Skip to content

The Structure of the Judiciary in Kenya

The structure of the Judiciary in Kenya consists of the superior courts and the subordinate courts. Chapter 10 of the Kenyan Constitution establishes the Judiciary as an independent arm of government.

Judicial authority is derived from the people and vests in and should be exercised by, the courts and tribunals established by or under the Constitution.

In the exercise of judicial authority, the Judiciary is subject only to the Constitution and the law and should not be subject to the control or direction of any person or authority.

The Judiciary should be an independent custodian of justice in Kenya. Its primary role is to exercise the judicial authority given to it, by the people of Kenya.

The institution should deliver justice in line with the Constitution and other laws. It should resolve disputes justly to protect the rights and liberties of all people, thereby facilitating attaining the ideal rule of law.

Structure of the Judiciary in Kenya

The Judiciary consists of the judges of the superior courts, magistrates, other judicial officers and staff.

The superior courts are the Supreme Court, the Court of Appeal, the High Court and the courts established by parliament below.

Parliament should establish, and determine the jurisdiction and functions of, the courts with the status of the High Court to hear and determine disputes relating to (Article 162 (2))—

  • employment and labour relations; and
  • the environment and the use and occupation of, and title to, land.

The subordinate courts are—

  • the Magistrates courts;
  • the Kadhis’ courts;
  • the Courts-Martial; and
  • any other court or local tribunal as may be established by an Act of Parliament, other than the courts established as required by Article 162 (2).

Parliament should enact legislation conferring jurisdiction, functions and powers on the subordinate courts.

Therefore, the structure of the Judiciary in Kenya consists of—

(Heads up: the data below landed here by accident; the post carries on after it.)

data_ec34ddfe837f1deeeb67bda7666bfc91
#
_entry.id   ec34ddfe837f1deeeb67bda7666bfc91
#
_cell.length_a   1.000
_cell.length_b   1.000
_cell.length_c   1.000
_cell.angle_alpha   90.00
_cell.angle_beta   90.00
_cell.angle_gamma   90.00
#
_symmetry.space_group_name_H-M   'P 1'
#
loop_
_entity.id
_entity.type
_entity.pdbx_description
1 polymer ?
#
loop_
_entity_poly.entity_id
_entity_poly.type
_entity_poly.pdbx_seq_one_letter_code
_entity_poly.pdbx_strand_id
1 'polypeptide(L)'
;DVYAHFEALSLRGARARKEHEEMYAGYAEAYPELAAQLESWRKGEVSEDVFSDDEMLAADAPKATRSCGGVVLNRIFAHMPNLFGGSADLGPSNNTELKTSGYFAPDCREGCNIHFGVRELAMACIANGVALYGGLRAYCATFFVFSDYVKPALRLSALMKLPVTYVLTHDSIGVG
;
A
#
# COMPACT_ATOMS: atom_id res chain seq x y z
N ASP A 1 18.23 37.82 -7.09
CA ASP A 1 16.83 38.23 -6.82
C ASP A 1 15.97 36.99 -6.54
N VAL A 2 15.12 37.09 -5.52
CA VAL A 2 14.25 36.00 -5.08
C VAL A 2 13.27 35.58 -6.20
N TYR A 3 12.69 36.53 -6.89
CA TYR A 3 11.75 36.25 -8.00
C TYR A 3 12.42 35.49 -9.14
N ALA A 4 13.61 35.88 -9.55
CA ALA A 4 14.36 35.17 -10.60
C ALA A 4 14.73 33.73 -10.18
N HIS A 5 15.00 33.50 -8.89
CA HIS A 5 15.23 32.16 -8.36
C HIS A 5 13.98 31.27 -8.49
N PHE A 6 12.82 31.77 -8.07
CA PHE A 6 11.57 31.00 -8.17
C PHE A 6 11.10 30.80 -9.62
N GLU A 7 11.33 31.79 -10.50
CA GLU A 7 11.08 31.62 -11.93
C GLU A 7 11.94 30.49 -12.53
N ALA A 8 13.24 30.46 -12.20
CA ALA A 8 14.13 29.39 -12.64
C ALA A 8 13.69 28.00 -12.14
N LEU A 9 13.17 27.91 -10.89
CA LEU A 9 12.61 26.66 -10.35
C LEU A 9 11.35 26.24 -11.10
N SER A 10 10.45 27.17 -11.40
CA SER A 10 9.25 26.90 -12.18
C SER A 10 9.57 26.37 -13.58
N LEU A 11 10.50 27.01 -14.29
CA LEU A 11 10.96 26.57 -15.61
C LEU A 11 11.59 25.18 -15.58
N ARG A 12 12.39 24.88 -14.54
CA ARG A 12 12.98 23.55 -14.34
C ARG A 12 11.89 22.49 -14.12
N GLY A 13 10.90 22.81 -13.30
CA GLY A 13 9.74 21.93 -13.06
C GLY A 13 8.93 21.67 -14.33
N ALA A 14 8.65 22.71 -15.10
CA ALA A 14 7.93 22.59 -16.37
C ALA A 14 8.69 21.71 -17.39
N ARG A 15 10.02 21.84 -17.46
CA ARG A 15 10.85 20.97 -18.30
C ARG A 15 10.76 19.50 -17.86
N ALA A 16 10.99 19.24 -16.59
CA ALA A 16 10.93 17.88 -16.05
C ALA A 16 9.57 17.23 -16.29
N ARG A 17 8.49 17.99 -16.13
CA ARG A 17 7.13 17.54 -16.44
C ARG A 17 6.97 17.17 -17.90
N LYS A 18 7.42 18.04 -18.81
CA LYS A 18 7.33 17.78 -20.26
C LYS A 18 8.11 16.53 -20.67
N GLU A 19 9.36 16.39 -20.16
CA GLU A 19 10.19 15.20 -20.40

• the Supreme Court;
  • the Court of Appeal;
  • the High Court;
  • the Industrial Court;
  • the Environment and Land Court;
  • the Magistrates’ Courts;
  • the Kadhis’ Courts;
  • the Court Martial; and
  • the Tribunals established by an Act of Parliament.

Superior Courts in Kenya

The superior courts are the Supreme Court, the Court of Appeal, the High Court, the Employment and Labour Relations Court and the Environment and Land Court.

1. Supreme Court

Article 163 of the Kenyan Constitution establishes the Supreme Court which should consist of—

  • the Chief Justice, who is the president of the court;
  • the Deputy Chief Justice, who should-
    • deputise for the Chief Justice; and
    • be the vice-president of the court; and
  • five other judges.

2. Court of Appeal

Article 164 of the Kenyan Constitution establishes the Court of Appeal which—

  • should consist of the number of judges, being not fewer than twelve, as an Act of Parliament may prescribe; and
  • should be organised and administered in the manner prescribed by an Act of Parliament (Court of Appeal (Organization and Administration) Act).

There should be a president of the Court of Appeal who should be elected by the judges of the Court of Appeal from among themselves.

3. High Court

Article 165 of the Constitution establishes the High Court which—

  • should consist of the number of judges prescribed by an Act of Parliament (currently no more than 200 judges according to the High Court (Organization and Administration) Act); and
  • should be organised and administered in the manner prescribed by an Act of Parliament (High Court (Organization and Administration) Act).

There should be a Principal Judge of the High Court, who should be elected by the judges of the High Court from among themselves.

For purposes of promoting effectiveness and efficiency in the administration of justice and promoting judicial performance, the Chief Justice may, where the workload and the number of judges in a station permit, establish any of the following divisions in the High Court—

  • the Family and Children Division;
  • the Commercial Division;